Saki from San Diego (USA) “Transforming of letters into intergalactic funk”

In 1987 I went by the name Phantazm, but this became a little long, so I was itching for something new. I would shorten it to “Phan,” or use other aliases, but I wanted something permanent.

A girl I was into at the time suggested the name “Saki.” I was already interested in Japanese culture and had been painting manga characters since 1985. So thought, “why not,” and have been using the name “Saki” ever since. My style of graffiti is specifically geared towards the NYC aesthetic of writing and burners. The transforming of letters into intergalactic funk, while still maintaining the original formula of letter structure and form, but then adding my own twist to it. I love the whole process of painting, the movement of your body. The problem solving of how to use the spray can without the use of any aids such as tape, cardboards, etc. Just letting the letters ride and get loose. Graff is always fun for me. When I mixed it with commercial work, it got to be draining. Sometimes the client and I wouldn’t vibe, and they would somehow become the expert on graffiti, that was annoying.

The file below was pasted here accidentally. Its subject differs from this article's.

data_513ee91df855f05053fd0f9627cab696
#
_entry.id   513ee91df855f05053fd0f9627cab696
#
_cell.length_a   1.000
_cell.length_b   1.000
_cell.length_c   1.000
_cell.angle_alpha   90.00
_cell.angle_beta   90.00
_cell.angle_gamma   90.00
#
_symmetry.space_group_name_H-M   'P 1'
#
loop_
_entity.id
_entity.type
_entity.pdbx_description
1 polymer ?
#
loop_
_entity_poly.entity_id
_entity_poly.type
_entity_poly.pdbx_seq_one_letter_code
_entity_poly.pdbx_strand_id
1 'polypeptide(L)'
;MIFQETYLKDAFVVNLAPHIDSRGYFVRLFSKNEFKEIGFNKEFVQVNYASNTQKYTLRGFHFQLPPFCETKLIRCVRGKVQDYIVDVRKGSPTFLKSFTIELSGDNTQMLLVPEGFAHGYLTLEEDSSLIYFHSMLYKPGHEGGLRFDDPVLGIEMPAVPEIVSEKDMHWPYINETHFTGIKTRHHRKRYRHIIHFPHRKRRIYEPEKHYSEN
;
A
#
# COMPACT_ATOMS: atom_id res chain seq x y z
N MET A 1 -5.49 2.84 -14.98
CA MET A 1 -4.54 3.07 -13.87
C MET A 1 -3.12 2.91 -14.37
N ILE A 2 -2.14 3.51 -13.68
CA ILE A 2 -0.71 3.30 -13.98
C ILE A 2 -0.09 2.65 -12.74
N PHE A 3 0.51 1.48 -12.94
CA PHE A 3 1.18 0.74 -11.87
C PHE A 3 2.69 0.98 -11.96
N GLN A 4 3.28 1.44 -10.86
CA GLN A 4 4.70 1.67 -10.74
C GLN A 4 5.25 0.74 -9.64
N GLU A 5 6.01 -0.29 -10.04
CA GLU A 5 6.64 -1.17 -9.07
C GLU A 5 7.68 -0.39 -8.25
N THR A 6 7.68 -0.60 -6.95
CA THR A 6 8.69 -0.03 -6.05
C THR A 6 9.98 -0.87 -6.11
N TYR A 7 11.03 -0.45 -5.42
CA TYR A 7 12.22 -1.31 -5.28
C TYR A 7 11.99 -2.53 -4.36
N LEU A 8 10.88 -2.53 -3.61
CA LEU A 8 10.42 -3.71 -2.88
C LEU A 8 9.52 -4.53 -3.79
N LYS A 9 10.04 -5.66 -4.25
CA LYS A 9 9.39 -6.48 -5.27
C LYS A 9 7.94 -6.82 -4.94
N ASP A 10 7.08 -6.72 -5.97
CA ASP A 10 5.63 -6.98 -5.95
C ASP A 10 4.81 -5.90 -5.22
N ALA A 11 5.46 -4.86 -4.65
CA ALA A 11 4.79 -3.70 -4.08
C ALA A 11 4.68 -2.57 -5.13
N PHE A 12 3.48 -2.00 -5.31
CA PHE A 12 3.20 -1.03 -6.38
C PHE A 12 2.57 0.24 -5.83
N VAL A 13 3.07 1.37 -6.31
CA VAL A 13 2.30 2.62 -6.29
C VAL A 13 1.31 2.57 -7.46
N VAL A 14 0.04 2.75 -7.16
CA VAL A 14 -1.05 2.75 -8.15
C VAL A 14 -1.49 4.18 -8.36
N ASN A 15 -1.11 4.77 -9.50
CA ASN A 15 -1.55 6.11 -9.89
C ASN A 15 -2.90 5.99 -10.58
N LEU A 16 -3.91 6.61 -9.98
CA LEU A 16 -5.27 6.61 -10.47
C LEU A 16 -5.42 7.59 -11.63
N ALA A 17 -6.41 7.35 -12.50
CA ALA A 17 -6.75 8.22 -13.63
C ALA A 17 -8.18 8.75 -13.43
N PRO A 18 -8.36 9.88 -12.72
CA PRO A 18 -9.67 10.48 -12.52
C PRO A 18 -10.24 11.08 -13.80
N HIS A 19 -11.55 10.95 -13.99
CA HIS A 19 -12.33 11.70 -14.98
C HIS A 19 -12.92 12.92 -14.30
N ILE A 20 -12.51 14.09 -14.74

For the last 25 years I have been keeping them separate, graff for fun, and commercial work for money. Social media is another tool that can be used to promote your magic. Social media can also create trends that can be seen all over the world in an instant… this can be good and bad. It seems to me that once an artist becomes popular, everyone copies that style, following the trend. This oversaturation can hurt the scene as well. I guess you could say that I’m still on the fence when it comes to social media.
I believe that San Diego is the first city on the west coast to have a NYC graffiti scene, beating out L.A. and San Francisco by a year or two. San Diego has a long and healthy graffiti scene, going all the way back to the 50’s. The scene is San Diego right now is mostly crew based. You just see crew names up one the freeways and other typical places. I am used to writers putting their own names up, in plain sight, which is something I like more than crew names. I have “been there and done that,” with throwing up your crew name, being that I was part of the first wave crews here in the SD scene. When I first started writing, along with my partner Kaze, our goal was to be up in your face, hit walls that were out in the open, to pull off what others thought impossible.

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